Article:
Luisa Ponzi, Ponzi Vineyards, Willamette Valley, Oregon
Ponzi has been involved in the Oregon wine industry since age 2, when her parents planted their first vines. “I can imagine I was more of a hindrance than a help in those early days, but as I grew older, I became fascinated with winemaking and viticulture,” she says.
Though she considered medicine, a summer stint in a hospital changed her mind. In 1993, at age 26, Ponzi became winemaker of the family brand.
Ponzi gained perspective on Old World methods as she attended school in Beaune, France, and interned with Christophe Roumier, of Domaine Georges Roumier in Burgundy, as well as Luca Currado, winemaker at Vietti in Piedmont. She was exposed to more than just the stringent rules that shape European viticulture.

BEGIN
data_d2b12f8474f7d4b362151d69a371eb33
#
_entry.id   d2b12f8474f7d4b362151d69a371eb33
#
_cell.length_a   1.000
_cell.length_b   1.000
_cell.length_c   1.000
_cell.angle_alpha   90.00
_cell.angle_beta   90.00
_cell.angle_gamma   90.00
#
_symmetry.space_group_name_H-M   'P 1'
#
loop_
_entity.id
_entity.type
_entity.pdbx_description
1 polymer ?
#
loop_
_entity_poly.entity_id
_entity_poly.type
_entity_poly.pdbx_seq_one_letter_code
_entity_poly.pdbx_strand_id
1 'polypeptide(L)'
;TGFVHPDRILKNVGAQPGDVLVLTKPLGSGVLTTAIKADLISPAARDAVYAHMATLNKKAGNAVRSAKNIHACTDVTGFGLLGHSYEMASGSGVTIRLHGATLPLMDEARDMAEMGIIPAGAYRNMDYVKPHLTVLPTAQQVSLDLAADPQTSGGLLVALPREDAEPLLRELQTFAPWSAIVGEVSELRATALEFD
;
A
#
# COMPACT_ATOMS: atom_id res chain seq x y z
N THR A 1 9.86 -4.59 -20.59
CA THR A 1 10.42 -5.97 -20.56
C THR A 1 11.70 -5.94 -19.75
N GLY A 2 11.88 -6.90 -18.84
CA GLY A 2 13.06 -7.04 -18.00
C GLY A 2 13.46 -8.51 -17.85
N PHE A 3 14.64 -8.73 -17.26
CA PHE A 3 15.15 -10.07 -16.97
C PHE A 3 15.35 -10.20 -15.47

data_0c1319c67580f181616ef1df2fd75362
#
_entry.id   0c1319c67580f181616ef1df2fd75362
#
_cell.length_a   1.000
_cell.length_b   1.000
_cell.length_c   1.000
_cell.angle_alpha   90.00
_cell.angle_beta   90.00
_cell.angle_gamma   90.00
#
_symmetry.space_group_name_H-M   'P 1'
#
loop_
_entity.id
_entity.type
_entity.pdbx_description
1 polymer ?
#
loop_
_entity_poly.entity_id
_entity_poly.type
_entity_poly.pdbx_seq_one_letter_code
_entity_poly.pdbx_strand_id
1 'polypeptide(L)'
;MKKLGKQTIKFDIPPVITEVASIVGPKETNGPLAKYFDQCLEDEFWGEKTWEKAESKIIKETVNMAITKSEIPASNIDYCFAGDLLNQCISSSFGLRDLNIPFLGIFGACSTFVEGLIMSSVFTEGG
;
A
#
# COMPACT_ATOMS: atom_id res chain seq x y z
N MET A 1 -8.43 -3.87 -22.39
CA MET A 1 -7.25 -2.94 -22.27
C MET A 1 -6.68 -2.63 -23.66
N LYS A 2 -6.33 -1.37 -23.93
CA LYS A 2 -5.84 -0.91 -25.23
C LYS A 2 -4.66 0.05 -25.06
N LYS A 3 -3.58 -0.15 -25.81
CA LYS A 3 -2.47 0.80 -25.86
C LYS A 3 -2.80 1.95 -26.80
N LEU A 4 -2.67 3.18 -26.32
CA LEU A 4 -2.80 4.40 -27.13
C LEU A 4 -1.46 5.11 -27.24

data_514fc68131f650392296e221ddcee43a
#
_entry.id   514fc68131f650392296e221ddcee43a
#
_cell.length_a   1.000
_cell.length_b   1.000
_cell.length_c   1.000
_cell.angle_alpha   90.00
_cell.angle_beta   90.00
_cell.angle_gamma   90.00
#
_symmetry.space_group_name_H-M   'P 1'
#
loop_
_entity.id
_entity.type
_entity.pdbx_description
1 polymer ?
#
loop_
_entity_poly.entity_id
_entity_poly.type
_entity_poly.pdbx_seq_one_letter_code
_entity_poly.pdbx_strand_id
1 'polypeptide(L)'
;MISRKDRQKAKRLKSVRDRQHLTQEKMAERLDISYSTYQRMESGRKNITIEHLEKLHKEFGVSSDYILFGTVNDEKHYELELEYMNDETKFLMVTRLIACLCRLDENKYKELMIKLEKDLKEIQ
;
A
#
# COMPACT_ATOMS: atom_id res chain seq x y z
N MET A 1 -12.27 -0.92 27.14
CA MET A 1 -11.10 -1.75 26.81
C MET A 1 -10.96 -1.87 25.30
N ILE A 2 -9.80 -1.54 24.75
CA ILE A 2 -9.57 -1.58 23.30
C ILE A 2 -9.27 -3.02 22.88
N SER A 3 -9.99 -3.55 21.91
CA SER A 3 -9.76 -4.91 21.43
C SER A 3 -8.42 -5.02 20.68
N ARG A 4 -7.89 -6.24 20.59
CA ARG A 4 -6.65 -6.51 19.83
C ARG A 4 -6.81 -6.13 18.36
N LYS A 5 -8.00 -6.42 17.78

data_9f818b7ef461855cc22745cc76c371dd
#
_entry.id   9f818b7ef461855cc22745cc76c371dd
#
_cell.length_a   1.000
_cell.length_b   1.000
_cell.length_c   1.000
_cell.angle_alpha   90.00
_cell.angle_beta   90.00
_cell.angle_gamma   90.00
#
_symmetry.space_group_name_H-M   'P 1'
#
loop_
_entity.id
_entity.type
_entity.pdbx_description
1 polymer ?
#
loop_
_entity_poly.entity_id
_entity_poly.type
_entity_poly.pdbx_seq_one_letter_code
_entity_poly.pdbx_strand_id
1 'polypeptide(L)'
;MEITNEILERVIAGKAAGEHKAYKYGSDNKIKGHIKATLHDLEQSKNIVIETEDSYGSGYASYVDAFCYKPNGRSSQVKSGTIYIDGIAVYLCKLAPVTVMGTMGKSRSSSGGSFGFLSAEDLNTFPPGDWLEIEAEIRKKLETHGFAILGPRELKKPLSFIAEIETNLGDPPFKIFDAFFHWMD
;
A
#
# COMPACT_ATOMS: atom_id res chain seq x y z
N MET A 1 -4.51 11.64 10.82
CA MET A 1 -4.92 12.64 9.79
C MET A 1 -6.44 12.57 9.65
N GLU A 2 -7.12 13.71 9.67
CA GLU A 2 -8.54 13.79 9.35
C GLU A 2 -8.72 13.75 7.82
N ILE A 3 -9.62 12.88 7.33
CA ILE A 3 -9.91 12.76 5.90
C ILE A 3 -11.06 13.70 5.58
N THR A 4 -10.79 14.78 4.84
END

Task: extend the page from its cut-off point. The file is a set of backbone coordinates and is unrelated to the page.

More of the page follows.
“I was accustomed to doing all jobs in the cellar,” she says. “[As a woman in France], I was strictly prohibited from some work [like punching down the surface cap during red-wine fermentation] and discouraged from manual labor.”
To Ponzi, circumstances for women have evolved, though slowly.
“Recently, my women-winemaker tasting group listed all the women in Oregon making wine,” she says. “It was pathetic. Only about 10 women [held the title of winemaker]. When we expanded it to women ‘making decisions’ in the cellar or vineyard, the picture looked slightly better.
“With almost 800 wineries in Oregon, it should be better than that.”
Ponzi believes that the strong numbers of women enrolled in wine studies programs, along with local mentoring efforts and an emphasis to empower women in sciences, will change those statistics soon.
Her advice for women who seek to be winemakers: “Stick with it, listen to your instincts, find like-minded women, take the long view and enjoy the ups and downs.”
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Published on March 11, 2019